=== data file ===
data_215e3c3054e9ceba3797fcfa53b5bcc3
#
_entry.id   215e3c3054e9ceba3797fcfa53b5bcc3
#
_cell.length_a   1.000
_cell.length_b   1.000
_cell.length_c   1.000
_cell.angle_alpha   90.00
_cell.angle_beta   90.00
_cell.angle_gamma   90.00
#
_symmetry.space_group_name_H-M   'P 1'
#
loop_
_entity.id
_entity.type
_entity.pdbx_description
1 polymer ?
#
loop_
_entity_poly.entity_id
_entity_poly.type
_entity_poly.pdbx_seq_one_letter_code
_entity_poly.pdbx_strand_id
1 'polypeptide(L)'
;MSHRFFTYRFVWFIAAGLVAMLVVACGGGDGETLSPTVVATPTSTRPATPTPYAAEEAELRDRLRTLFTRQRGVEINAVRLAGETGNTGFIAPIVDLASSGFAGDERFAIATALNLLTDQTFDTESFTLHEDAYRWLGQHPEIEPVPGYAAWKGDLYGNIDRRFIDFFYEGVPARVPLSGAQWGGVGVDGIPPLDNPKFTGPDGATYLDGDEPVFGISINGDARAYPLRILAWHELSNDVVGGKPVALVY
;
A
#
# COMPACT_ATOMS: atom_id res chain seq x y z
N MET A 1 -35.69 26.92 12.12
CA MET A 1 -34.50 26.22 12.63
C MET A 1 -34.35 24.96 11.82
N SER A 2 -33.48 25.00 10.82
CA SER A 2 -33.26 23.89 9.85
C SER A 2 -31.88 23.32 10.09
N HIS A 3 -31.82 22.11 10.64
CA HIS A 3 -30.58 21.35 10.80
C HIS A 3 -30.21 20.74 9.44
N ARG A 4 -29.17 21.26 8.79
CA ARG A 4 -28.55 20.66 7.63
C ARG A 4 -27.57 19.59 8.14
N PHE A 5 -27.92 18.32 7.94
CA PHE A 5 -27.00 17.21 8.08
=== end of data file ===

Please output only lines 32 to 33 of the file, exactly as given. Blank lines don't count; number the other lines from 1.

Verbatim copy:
CA MET A 1 -34.50 26.22 12.63
C MET A 1 -34.35 24.96 11.82